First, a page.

Anyone who has watched any technology channel news or followed any technology blog in the last few years has probably heard about blockchain. It has been touted as everything from the future of computing to the formation of a global currency and payment method. None of us know what the future of any technology holds, but blockchain has a very promising future.
So what is blockchain? Blockchain is a growing list of related records called blocks that are linked using cryptography. Each block contains an encrypted hash of the previous block, a timestamp and transaction data. A hash is an abbreviated version of the actual data, it perfectly represents the data, but cannot be reversed to display the data. This makes it possible for a block to verify the previous block by the matching hash, without knowing the data stored in the previous block. The timestamp works to track the transaction in time and prevent the block from being modified once written as any change to the data or the timestamp will change the hash, breaking the chain. You can think of a blockchain loosely like a notebook with a carbon copy of the previous page overlaid at the top of the current page, and a page is only a valid part of the book if it matches the previous page.
The high resistance to changing the data makes it a great tool for representing an open ledger, that can be widely distributed across multiple systems. This network of systems can each independently create new blocks in the chain linked to a previous block, and they are all shared across the network to every other system. Once a block is added to the chain, it cannot be modified without altering all the subsequent blocks in the chain. To modify the subsequent blocks, every system in the network must agree to the change. This allows very large groups of people to access the ledger and track transactions without the worry that someone else in the network can modify the data.
Blockchain was invented by an anonymous person or group of people under the penname Satoshi Nakamoto in 2008 to serve as the transactional ledger for bitcoin. This allowed bitcoin to become the first electronic currency to solve the problem of double-spending without the need for a trusted authority or central server. The first work on a secure chain of data blocks was first described in 1991 by Stuart Haber and W. Scott Stornetta. Their work was designed to prevent timestamps of documents from being modified after creation. In 1992, Bayer, Haber and Stornetta incorporated Merkle trees to the design, improving the efficiency by allowing several document certificates to be collected into a single block. Nakamoto improved their design by using a hash function to link the blocks without requiring new blocks to be signed by an authority. This modification allowed blocks to be added by any source and still be considered trusted because they could not be altered.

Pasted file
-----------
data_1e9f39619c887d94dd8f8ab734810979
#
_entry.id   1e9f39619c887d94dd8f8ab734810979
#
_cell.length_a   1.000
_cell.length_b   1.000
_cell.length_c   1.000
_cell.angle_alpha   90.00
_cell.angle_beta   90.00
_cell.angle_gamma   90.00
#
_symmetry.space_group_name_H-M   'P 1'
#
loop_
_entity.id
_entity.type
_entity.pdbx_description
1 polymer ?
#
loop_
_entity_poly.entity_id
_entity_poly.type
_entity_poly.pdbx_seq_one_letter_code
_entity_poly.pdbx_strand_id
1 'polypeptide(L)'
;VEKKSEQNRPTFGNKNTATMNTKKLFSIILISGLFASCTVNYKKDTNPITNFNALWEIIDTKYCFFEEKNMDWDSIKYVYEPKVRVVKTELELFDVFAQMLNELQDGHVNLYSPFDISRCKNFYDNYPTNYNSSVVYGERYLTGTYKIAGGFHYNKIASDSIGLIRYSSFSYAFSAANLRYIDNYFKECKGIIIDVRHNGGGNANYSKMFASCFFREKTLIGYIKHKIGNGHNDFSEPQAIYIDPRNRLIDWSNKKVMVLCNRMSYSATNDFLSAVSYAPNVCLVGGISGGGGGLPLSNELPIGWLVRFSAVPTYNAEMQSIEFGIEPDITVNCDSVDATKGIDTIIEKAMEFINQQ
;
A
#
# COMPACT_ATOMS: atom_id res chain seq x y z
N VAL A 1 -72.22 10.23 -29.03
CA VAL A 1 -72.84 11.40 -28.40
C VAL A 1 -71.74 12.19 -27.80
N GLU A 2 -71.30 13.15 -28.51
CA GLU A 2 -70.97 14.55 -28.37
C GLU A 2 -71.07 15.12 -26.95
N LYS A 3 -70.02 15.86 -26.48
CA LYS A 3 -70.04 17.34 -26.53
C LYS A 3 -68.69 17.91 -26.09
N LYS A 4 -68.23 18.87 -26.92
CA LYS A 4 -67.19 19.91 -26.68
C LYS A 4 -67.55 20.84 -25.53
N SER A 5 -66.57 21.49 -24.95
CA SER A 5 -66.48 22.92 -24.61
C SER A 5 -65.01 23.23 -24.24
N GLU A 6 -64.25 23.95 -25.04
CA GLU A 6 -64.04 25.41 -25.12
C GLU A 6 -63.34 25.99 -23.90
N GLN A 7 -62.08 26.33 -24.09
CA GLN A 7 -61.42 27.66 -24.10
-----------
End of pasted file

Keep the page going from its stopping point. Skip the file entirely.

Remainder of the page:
The words block and chain were used separately in Nakamoto’s original paper but were popularized as a single term in early 2016. What makes blockchain such a powerful tool is that it creates a digital ledger that does not require a central server, can be made entirely public and is shared across many computers. Any involved record cannot be altered retroactively, without altering all the future transactions. This allows any participant in the chain to verify and audit transactions independently and inexpensively. The mass collaboration between the peers within the system creates a robust workflow by its very nature. A blockchain cannot be independently reproduced, enforcing that each unit of value is only able to be transferred once, solving a long-standing problem of double-spending in digital currencies. 

Blockchain is another technology like cryptography that will be impacted by quantum computers, but blockchain, unlike cryptography, will be impacted in a positive manner. Quantum computing will improve the speed of blockchain transactions but will have no impact on the security of the chain.
I realize that there were many technical terms used in this article that may be unfamiliar to you, so in the coming weeks I will cover hashes and Merkle trees in more detail. For now, it is enough to state that they are methods of linking, storing and verifying data heavily used in blockchain technologies.
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